It is said that writers find creativity and inspiration in isolation, but a pandemic brings its own special set of challenges.
Join us this August 25, Tuesday at 5:00 PM as three internationally acclaimed Ateneo de Manila University Press authors--Reine Arcache Melvin, Sarge Lacuesta, and Dorian Merina--discuss how COVID-19 is shaping their writing.
A discussion on how COVID-19 is shaping their writing
author or City Stories
Sarge Lacuesta has won many awards for his writing, among them three National Book Awards, the Madrigal Gonzalez Best First Book Award, the NVM Gonzalez Award, and numerous Palanca and Philippines Graphic Awards.
He is Editor-at-Large at Esquire Philippines and Nonfiction Editor at Panorama: the Journal of Intelligent Travel.
Reine Archache Melvin
author of The Betrayed
Reine Arcache Melvin was born and raised in Manila and is a Filipina-American writer and the author of A Normal Life and Other Stories and The Betrayed, published by Ateneo de Manila University Press. The Betrayed won both the National Book Award and the Palanca Grand Prize for the Novel. A Normal Life won the National Book Award for fiction and was translated into French and published as “Une Vie Normale” (Esprit des Peninsules, Paris).
author of Di Achichuk
Journalist, poet, and author Dorian Merina has taught and reported throughout Southeast Asia and in New York and Los Angeles. He co-hosts the podcast, Istorya Nu Ivatan, about life in Batanes and among the Ivatan diaspora.
He is the author of Di Achichuk: Poems and Images from Batanes, two chapbooks of poetry, The Changegiver and Stone of the Fish, and a spoken word album, Heaven is a Second Language.
When I was young I dreaded leaving my city for the countryside. It meant leaving the space around me: a small desk, a twin-sized bed, and the wall beside it, covered with posters of my favorite bands.
There was also the street I lived on, my best friend’s house two blocks away, the store another block after that. A little farther out was the avenue lined with the grocery stores, cafés, and videogame arcades I regularly visited. Across it was the school I attended. And just a bus and jeepney ride away was the mall I went to with friends for ice cream and sausage sandwiches and comic books.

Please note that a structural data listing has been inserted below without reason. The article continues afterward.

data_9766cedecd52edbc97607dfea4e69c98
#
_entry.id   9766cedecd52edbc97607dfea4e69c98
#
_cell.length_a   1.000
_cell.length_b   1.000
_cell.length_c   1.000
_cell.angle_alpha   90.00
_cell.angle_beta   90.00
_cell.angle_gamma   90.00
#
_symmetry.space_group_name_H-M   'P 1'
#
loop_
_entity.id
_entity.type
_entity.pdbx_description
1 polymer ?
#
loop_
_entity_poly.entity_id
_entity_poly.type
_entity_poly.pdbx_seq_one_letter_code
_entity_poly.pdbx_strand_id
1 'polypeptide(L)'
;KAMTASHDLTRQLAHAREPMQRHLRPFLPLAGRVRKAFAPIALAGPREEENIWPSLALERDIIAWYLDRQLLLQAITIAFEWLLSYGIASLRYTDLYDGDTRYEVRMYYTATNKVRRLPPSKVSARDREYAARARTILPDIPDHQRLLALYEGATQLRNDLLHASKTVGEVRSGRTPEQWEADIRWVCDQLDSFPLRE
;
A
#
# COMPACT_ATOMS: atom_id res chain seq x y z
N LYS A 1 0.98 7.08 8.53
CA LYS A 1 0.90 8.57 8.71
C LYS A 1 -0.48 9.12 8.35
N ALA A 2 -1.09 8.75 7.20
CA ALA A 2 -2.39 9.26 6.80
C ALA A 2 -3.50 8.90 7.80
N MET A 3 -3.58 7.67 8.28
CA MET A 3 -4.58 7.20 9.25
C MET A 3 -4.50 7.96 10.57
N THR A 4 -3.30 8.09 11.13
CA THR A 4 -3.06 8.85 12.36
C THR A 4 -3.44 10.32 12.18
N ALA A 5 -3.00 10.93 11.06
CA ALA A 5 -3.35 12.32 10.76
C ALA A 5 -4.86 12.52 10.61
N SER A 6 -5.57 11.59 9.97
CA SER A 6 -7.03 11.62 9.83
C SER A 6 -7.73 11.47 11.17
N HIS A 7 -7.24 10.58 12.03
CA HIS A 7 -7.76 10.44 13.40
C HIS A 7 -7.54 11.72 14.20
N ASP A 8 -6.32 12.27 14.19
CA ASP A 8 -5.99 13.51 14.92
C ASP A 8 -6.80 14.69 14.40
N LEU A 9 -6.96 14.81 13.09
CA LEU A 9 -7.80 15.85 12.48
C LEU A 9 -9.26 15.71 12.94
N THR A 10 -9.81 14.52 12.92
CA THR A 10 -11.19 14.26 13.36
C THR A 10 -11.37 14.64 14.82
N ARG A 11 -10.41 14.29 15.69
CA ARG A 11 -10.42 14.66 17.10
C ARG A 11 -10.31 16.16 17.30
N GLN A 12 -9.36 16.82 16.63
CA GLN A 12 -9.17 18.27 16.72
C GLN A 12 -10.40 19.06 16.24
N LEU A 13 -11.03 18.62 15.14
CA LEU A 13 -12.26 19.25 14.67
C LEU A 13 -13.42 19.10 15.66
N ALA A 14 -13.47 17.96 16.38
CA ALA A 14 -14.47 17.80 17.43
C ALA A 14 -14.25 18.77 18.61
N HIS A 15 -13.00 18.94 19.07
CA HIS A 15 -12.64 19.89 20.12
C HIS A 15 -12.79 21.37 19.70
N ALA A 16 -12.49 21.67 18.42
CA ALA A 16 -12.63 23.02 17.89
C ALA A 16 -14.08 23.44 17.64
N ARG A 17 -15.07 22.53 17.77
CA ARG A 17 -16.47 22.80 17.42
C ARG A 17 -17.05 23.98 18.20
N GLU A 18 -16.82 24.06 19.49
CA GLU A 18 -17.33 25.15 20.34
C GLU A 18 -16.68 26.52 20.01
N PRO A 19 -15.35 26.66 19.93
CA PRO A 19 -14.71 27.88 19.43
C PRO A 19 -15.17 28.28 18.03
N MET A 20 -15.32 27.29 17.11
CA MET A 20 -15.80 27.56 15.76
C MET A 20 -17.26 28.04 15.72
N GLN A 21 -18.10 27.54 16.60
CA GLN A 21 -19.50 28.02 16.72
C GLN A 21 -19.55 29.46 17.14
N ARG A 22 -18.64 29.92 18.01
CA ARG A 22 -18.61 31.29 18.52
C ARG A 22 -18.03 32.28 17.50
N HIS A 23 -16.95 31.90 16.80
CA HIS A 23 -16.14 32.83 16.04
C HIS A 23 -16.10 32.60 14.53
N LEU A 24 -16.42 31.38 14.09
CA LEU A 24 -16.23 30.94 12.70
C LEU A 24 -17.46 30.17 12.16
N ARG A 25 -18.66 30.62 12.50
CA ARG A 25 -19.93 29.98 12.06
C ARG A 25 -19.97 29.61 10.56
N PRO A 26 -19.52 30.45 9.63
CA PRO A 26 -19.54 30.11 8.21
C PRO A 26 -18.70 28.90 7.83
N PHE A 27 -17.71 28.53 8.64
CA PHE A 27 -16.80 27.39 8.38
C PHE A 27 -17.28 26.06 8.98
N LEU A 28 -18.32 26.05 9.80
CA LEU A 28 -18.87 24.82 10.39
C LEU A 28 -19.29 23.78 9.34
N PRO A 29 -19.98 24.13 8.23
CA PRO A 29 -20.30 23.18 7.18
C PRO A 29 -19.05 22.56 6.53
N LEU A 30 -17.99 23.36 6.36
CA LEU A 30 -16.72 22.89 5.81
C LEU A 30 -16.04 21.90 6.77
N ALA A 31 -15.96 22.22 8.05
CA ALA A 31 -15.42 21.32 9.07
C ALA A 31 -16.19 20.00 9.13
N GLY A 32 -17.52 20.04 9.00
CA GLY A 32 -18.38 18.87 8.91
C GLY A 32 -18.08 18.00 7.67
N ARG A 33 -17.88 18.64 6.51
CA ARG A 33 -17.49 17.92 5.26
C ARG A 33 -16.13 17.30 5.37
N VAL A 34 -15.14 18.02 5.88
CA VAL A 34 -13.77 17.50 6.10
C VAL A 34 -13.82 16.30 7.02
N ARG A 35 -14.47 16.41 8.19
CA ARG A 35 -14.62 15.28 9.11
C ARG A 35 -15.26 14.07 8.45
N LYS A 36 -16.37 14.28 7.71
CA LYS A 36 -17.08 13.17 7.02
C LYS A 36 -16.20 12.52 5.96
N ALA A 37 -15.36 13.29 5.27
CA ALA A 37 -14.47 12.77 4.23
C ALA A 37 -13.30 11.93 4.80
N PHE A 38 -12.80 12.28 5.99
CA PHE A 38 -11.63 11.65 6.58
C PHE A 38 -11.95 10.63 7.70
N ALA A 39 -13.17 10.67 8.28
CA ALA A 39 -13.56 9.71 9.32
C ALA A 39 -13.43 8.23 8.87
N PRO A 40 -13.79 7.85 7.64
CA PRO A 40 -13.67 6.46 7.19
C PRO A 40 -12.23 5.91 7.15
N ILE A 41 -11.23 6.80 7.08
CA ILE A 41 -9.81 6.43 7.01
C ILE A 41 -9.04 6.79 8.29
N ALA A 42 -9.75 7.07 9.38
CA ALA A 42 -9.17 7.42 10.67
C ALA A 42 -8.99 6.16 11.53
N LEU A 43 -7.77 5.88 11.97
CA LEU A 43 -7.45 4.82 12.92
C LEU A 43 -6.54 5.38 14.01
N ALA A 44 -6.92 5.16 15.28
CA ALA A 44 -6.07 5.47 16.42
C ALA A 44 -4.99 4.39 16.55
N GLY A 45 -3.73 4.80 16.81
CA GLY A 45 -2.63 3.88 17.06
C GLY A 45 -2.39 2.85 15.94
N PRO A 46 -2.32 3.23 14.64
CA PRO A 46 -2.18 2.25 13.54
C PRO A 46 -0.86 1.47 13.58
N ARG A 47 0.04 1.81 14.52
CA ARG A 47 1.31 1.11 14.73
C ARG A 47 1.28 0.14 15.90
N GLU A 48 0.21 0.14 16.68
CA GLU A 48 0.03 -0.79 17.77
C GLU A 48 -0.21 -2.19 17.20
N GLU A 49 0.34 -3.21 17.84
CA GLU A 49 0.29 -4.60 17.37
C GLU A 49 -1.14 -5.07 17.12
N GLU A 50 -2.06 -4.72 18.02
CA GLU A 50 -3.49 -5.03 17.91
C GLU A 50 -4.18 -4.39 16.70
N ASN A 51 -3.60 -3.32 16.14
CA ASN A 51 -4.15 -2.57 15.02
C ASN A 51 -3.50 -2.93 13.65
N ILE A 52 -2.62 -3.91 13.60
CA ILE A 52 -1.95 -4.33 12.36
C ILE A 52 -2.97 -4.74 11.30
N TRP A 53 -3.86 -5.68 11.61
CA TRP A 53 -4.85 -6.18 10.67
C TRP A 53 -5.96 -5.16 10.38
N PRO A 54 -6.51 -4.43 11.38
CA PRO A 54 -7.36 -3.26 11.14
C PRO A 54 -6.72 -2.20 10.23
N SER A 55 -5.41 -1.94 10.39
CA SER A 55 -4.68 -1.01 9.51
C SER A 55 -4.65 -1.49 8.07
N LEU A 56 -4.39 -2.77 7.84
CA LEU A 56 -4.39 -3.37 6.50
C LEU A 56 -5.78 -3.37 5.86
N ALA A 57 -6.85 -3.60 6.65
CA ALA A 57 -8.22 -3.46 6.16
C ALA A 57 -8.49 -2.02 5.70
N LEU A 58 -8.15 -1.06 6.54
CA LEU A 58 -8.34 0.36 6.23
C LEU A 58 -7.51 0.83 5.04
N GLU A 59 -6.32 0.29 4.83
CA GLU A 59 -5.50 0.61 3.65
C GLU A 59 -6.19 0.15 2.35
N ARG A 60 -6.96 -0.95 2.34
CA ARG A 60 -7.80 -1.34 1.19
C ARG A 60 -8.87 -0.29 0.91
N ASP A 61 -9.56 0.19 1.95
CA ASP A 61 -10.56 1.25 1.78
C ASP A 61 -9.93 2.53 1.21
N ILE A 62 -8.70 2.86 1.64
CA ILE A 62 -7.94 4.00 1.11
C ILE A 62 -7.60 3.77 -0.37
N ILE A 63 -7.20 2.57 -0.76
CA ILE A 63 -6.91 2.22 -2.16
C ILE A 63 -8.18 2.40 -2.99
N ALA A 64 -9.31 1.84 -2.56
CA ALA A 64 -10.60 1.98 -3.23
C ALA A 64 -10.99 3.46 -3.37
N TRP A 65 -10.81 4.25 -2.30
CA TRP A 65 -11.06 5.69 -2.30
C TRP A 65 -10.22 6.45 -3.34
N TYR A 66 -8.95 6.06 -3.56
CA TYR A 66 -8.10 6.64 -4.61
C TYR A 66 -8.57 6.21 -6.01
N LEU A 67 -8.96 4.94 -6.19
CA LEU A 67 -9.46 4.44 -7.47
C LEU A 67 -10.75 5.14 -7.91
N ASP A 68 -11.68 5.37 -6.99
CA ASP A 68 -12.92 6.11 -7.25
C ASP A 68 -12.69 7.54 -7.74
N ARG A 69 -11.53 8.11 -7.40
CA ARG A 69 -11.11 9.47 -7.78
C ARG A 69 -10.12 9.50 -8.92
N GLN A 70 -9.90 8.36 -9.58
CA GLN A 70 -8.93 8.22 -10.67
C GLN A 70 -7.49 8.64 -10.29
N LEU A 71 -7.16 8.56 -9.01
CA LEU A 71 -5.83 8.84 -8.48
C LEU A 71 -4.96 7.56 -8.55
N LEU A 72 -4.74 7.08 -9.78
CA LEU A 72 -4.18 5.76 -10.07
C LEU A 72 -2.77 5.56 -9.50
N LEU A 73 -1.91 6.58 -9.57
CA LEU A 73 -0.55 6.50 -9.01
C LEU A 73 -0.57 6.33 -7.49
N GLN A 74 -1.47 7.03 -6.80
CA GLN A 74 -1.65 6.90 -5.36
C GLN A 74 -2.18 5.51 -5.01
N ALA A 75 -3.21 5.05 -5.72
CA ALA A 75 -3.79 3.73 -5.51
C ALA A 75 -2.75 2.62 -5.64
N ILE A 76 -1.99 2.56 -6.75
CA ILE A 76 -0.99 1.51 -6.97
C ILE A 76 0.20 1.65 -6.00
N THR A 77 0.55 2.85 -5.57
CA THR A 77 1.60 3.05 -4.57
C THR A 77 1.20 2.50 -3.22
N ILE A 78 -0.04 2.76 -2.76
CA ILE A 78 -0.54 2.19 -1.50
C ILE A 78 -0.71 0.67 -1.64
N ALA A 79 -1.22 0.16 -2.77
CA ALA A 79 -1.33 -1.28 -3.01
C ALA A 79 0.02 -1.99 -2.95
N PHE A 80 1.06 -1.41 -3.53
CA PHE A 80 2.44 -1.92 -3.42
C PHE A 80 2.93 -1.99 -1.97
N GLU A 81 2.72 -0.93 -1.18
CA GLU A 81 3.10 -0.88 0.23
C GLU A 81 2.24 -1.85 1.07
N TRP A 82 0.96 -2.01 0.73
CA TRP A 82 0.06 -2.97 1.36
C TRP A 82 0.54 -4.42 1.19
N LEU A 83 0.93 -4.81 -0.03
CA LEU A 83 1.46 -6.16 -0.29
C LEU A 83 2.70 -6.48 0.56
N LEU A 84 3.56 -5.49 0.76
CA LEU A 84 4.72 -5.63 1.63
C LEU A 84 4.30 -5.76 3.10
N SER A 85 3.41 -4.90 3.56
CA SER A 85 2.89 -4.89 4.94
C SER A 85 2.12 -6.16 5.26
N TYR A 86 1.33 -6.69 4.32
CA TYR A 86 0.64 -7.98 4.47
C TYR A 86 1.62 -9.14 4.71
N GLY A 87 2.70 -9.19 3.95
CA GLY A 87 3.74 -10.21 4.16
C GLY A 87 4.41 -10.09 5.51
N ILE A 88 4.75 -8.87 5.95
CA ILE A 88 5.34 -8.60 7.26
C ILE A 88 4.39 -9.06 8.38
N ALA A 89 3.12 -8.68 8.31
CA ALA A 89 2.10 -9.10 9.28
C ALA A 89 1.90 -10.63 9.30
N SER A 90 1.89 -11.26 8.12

The only time I was ever happy to leave was on the rare occasion I was visiting another city—often more advanced and more exciting, with skylines that soared higher, with brighter lights and busier streets. But even there I felt right at home, surrounded by millions of people and their millions of stories, in which the city became the foreground or the background, the hero or the villain, the familiar or the alien, the inexhaustible or the disposable.
In this collection, I’ve chosen to briefly revisit the cities that I’ve written about across two decades of writing. Most of the stories have been extensively rethought and rewritten, and I hope that they offer a fresh experience to old readers, young citizens, and new visitors alike.
Welcome to my cities, and thank you for your stay.
Set in a time of dictatorship and political upheaval, The Betrayed tells the story of two sisters who love the same man. Their passion threatens to lead them to betray not only each other, but all that their father stood for. Shy, idealistic Pilar initially resolves to carry on her father’s fight against the dictator, while her flamboyant older sister Lali reacts by marrying the enemy—Arturo, the dictator’s godson. Each tries to find their place in this violent world, but can they withstand the corruption of politics and the relentless pull of their own desires? What price must one pay for passion?
This is a beautiful, moving example of the poetry of place.
Achichúk names both the collection and the place with which Merina is deeply familiar. That two-part signification invites us to read Achichúk as lyric geography. Its best poems convey deftness, verve, and grace. And the syntax found in the poems—in the arrangements on the page and the word-music they score—embody the energies of tide and wind.
If culture is a form of survival, then Merina not only enriches Philippine poetry but also enables Ivatan culture to thrive in a language that his tillage has made hospitable. —John Labella, Ateneo de Manila University